Money versus the soul: neoliberal economics in the education modernisation reform in post-soviet Russia
Drawing on the case of Russia’s post-Soviet education reform, the paper explores the interaction between borrowed reformatory solutions and culture codes in the process of neoliberal educational modernisation. Through the examination of the concept of ‘commercial service’ the article shows how bottom-up societal resistance is maintained and normalised in the real-life language of the reform debate among policy-makers, teachers, parents and the general public. Building on policy-as-discourse studies, the analysis unpacks specific conceptual frames behind societal interpretation of educational commercialisation. The article finds that the public debate is stalled by an extreme polarisation and a seeming intractability of such conceptual categories as ‘money’, ‘commerce’, ‘moral upbringing’, and ‘the soul.’ It further argues that instead of mediating borrowed and domestic social meanings, the official reform narrative serves to strengthen the polarisation of opinions, while leaving under-conceptualised a number of important links between market values of competitive individualism, material profit and entrepreneurship and domestic values of egalitarianism, collegiality, moral education and non-materialist values. The article concludes with a discussion of the role of the state in transmitting borrowed policy ideas to the public and the interplay between grassroots resistance and national education policies.
Spatial ability (SA) is known to be closely related to mathematical ability (Tosto et al., 2014). Maths anxiety (MA) has been shown to affect both mathematical and spatial ability (Maloney, 2011). The present study investigated the relationship between maths performance and spatial ability, as well as the effects of MA and gender on the association between them. General cognitive ability and trait anxiety were added as control variables. Data were collected from 146 twins (32% males) aged 17-33. Maths performance was measured with Problem Verification Task (PVT). SA was measured with Mental rotation task. MA was measured with sMARS questionnaire. General cognitive ability was measured with Raven's matrices. Trait anxiety was measured with Spielberger anxiety rating scale. There were no correlations between SA and maths performance, except a negative correlation between SA and PVT reaction time variance. MA did not moderate the association between SA and maths performance. Interestingly, the interaction term between trait anxiety and SA was significant as a predictor for PVT reaction time. Posthoc analysis showed that higher spatial ability was associated with lower reaction time in PVT for high trait anxiety individuals only. Neither main effects of gender and maths anxiety, nor the interaction term between them were significant while predicting spatial ability. Altogether, our results indicate that the interplay between anxiety and mathematical cognition is complex and requires further research.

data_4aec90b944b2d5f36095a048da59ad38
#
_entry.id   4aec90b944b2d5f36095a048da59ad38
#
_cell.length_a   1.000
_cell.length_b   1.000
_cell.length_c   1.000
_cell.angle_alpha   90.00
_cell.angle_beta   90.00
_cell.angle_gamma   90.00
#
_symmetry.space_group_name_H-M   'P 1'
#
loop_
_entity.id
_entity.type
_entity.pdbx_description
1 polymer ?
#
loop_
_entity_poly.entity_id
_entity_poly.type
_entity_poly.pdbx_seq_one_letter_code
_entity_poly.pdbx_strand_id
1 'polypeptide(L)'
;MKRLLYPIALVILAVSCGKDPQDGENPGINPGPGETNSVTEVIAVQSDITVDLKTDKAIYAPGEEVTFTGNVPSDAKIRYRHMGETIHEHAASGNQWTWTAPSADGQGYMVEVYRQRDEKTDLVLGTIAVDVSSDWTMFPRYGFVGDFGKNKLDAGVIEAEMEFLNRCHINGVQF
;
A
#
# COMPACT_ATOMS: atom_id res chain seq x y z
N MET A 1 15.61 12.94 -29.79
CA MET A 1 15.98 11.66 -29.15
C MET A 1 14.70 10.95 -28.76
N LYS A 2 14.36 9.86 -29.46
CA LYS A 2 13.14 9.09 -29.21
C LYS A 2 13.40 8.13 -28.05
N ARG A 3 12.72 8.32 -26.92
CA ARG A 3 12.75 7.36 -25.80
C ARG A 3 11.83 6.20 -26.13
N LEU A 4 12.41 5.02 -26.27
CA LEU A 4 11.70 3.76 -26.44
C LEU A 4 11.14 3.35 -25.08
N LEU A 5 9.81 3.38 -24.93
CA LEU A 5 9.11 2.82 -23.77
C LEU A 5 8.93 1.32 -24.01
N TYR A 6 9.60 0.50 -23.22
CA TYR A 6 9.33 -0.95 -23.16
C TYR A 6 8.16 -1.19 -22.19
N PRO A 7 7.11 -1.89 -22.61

The authors examine how the social status of the university professor has evolved in Russia in recent centuries in light of the historical concepts about the enslavement and emancipation of social groups proposed by Sergey Solovyov and Aleksandr Gradovsky. They use the metaphor of the “slave” [nevol’nik] to describe the dependent position of the professor in the university. The word encapsulates administrative tyranny, the spread of subordinate and submissive mentality in the university environment, and the curtailment of opportunities for professional selffulfillment. The authors present the university administration as the main agent responsible for enslaving professors. Administrators represent bureaucratic power and act to advance their own social ambitions.
Proceedings of the 9th International Conference of Education, Research and Innovation
The British socioemotional economy is marked by a tension between cosmopolitan humanitarian sentiments and the denial of sympathy for geographically close, but socially distant, strangers in need. The essence of this tension can be captured by the Dickensian notion of 'telescopic philanthropy'. A proper understanding of this tension would benefit from examining both short-term and secular trends - proximate and distal causal mechanisms. The paper is not explanatory in nature, but aims to generate sensitizing concepts, while at the same time seeking to steer the altruism, morality, and social solidarity literature towards a more active engagement with history, power, and ideology.